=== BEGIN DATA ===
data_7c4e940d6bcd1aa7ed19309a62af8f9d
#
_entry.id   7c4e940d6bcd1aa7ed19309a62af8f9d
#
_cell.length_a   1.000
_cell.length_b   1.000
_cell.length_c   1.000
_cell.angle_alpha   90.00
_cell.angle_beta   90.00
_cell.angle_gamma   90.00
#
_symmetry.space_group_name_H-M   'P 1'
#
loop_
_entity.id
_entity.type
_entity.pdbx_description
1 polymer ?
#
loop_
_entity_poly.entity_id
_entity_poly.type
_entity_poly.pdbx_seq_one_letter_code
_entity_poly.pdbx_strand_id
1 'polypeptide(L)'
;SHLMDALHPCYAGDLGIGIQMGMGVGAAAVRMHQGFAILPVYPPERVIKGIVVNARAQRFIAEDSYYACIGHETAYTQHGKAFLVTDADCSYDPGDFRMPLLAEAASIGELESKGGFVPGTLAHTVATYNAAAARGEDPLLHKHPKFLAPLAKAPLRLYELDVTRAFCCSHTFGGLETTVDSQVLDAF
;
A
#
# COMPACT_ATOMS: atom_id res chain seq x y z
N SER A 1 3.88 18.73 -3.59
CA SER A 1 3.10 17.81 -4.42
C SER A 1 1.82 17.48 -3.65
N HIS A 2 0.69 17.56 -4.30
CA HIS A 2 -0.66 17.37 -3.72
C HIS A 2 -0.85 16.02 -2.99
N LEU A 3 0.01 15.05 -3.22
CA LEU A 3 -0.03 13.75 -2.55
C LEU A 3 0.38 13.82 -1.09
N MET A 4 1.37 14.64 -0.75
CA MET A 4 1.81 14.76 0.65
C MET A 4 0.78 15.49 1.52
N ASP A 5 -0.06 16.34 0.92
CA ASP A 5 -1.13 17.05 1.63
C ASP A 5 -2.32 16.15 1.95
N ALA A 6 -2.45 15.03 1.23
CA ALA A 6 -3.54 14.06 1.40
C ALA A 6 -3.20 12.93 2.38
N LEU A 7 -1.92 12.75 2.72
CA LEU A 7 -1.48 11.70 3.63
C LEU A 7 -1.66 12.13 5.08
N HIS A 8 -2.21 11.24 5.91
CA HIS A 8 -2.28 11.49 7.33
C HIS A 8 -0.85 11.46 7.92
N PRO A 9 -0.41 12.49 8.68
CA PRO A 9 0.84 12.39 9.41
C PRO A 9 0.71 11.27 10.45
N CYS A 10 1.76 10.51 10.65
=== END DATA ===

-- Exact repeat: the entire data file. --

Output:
data_7c4e940d6bcd1aa7ed19309a62af8f9d
#
_entry.id   7c4e940d6bcd1aa7ed19309a62af8f9d
#
_cell.length_a   1.000
_cell.length_b   1.000
_cell.length_c   1.000
_cell.angle_alpha   90.00
_cell.angle_beta   90.00
_cell.angle_gamma   90.00
#
_symmetry.space_group_name_H-M   'P 1'
#
loop_
_entity.id
_entity.type
_entity.pdbx_description
1 polymer ?
#
loop_
_entity_poly.entity_id
_entity_poly.type
_entity_poly.pdbx_seq_one_letter_code
_entity_poly.pdbx_strand_id
1 'polypeptide(L)'
;SHLMDALHPCYAGDLGIGIQMGMGVGAAAVRMHQGFAILPVYPPERVIKGIVVNARAQRFIAEDSYYACIGHETAYTQHGKAFLVTDADCSYDPGDFRMPLLAEAASIGELESKGGFVPGTLAHTVATYNAAAARGEDPLLHKHPKFLAPLAKAPLRLYELDVTRAFCCSHTFGGLETTVDSQVLDAF
;
A
#
# COMPACT_ATOMS: atom_id res chain seq x y z
N SER A 1 3.88 18.73 -3.59
CA SER A 1 3.10 17.81 -4.42
C SER A 1 1.82 17.48 -3.65
N HIS A 2 0.69 17.56 -4.30
CA HIS A 2 -0.66 17.37 -3.72
C HIS A 2 -0.85 16.02 -2.99
N LEU A 3 0.01 15.05 -3.22
CA LEU A 3 -0.03 13.75 -2.55
C LEU A 3 0.38 13.82 -1.09
N MET A 4 1.37 14.64 -0.75
CA MET A 4 1.81 14.76 0.65
C MET A 4 0.78 15.49 1.52
N ASP A 5 -0.06 16.34 0.92
CA ASP A 5 -1.13 17.05 1.63
C ASP A 5 -2.32 16.15 1.95
N ALA A 6 -2.45 15.03 1.23
CA ALA A 6 -3.54 14.06 1.40
C ALA A 6 -3.20 12.93 2.38
N LEU A 7 -1.92 12.75 2.72
CA LEU A 7 -1.48 11.70 3.63
C LEU A 7 -1.66 12.13 5.08
N HIS A 8 -2.21 11.24 5.91
CA HIS A 8 -2.28 11.49 7.33
C HIS A 8 -0.85 11.46 7.92
N PRO A 9 -0.41 12.49 8.68
CA PRO A 9 0.84 12.39 9.41
C PRO A 9 0.71 11.27 10.45
N CYS A 10 1.76 10.51 10.65